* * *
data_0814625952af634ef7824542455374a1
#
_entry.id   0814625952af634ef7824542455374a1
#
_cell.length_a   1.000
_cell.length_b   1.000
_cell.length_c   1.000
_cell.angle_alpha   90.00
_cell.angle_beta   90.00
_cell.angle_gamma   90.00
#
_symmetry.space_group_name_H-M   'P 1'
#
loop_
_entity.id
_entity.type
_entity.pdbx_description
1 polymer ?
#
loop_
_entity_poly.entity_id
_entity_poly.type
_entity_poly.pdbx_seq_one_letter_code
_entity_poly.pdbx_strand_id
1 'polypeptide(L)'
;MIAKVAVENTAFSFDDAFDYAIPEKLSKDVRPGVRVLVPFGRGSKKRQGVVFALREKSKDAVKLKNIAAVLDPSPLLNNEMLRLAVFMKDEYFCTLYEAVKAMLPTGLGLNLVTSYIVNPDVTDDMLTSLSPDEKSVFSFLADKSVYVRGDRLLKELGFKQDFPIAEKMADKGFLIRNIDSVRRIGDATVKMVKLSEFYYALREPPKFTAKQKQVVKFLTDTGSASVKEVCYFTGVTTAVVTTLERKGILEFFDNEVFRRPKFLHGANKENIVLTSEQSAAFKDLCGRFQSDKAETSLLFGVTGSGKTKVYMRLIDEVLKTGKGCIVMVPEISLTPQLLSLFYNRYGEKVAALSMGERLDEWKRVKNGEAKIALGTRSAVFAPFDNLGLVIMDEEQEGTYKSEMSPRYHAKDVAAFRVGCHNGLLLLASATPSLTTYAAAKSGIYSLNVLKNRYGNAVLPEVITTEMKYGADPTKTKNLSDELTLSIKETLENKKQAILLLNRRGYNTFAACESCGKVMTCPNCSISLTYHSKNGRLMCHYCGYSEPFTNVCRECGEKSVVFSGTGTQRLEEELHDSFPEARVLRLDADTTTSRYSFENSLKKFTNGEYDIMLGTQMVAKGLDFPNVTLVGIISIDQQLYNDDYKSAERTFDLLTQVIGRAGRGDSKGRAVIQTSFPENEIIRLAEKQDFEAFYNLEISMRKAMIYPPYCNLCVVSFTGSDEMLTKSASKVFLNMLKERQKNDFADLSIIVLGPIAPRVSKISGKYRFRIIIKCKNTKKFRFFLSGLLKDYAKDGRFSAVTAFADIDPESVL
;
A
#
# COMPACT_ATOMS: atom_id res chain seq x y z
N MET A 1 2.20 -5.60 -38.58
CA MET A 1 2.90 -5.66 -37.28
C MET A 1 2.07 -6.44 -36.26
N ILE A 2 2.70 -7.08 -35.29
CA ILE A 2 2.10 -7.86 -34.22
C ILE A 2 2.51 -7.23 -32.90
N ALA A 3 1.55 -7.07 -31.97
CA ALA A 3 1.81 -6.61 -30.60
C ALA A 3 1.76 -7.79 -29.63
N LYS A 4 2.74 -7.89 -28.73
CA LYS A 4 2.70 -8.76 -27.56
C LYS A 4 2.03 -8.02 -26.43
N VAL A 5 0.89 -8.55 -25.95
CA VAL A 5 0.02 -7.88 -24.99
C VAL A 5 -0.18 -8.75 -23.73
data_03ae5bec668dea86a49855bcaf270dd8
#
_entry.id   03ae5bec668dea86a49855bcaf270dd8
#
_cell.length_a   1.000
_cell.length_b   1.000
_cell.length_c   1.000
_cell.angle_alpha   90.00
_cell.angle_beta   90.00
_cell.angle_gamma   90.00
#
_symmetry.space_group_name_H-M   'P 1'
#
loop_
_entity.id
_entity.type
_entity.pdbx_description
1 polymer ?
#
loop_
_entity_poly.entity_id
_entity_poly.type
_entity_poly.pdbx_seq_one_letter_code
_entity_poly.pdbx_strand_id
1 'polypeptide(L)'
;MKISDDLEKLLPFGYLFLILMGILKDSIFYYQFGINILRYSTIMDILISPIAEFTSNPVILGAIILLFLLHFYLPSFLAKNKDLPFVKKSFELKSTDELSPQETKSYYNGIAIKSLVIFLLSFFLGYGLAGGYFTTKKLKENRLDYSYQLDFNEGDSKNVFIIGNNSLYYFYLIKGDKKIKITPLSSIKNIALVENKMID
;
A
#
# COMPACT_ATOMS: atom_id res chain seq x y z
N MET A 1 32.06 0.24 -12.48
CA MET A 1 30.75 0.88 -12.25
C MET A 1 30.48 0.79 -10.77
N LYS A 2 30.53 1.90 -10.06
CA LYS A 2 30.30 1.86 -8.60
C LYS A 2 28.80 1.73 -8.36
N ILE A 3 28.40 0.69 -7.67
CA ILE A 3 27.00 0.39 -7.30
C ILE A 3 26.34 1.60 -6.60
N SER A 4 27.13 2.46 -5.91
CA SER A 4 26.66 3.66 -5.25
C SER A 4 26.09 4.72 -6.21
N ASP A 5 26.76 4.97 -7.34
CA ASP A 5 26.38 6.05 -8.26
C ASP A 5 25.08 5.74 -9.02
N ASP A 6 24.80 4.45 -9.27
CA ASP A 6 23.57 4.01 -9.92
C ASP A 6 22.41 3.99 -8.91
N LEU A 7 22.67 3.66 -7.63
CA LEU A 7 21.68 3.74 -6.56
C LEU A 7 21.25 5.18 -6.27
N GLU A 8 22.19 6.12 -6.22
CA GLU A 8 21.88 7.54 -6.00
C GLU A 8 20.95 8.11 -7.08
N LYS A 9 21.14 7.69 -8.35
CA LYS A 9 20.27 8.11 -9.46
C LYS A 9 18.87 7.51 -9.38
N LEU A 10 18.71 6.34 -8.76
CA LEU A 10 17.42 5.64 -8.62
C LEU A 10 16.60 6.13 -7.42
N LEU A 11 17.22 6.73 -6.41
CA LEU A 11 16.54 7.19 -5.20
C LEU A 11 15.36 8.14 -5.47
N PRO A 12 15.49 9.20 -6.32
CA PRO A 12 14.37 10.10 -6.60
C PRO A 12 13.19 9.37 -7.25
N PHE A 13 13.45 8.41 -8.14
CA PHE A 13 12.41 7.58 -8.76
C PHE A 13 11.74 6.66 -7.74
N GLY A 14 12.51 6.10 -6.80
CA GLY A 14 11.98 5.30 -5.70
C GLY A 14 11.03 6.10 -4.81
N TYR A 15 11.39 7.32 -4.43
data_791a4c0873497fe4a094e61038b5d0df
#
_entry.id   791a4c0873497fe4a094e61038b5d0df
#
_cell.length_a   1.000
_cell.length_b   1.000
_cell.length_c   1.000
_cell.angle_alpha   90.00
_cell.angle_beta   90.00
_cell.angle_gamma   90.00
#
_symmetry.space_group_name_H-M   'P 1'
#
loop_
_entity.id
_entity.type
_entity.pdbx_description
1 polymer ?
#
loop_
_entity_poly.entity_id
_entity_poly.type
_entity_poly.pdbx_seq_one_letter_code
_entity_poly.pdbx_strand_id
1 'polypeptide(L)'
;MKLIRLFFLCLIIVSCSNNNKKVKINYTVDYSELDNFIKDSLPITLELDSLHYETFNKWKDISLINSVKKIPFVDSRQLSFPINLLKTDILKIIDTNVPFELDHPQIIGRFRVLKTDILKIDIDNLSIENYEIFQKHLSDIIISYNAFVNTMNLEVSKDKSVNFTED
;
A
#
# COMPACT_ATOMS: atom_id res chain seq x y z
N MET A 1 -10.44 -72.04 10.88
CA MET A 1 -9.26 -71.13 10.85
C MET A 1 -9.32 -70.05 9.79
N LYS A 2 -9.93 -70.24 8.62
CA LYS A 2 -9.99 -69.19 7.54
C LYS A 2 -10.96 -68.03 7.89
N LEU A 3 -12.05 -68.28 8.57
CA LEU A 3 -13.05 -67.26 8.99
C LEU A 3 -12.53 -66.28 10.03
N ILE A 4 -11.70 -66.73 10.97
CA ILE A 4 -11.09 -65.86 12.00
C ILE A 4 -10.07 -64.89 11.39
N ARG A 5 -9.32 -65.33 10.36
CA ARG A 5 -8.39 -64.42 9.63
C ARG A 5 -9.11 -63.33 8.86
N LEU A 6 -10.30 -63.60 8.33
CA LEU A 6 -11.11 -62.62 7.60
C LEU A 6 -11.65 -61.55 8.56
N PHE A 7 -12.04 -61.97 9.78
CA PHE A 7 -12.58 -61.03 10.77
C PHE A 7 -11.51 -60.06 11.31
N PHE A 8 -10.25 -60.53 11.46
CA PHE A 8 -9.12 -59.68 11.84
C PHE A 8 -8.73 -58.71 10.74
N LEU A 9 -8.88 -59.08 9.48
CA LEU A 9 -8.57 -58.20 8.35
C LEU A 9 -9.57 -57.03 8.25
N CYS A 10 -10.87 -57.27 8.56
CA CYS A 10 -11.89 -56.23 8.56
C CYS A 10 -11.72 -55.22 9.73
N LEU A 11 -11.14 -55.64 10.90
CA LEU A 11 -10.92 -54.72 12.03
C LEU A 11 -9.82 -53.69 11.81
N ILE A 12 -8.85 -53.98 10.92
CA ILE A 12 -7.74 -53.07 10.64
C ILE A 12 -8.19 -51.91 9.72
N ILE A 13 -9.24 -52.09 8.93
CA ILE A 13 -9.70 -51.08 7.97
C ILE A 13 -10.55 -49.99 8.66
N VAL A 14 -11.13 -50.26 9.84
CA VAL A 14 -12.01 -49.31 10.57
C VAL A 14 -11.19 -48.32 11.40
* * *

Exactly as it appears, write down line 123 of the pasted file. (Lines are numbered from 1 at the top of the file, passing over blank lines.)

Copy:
_cell.length_a   1.000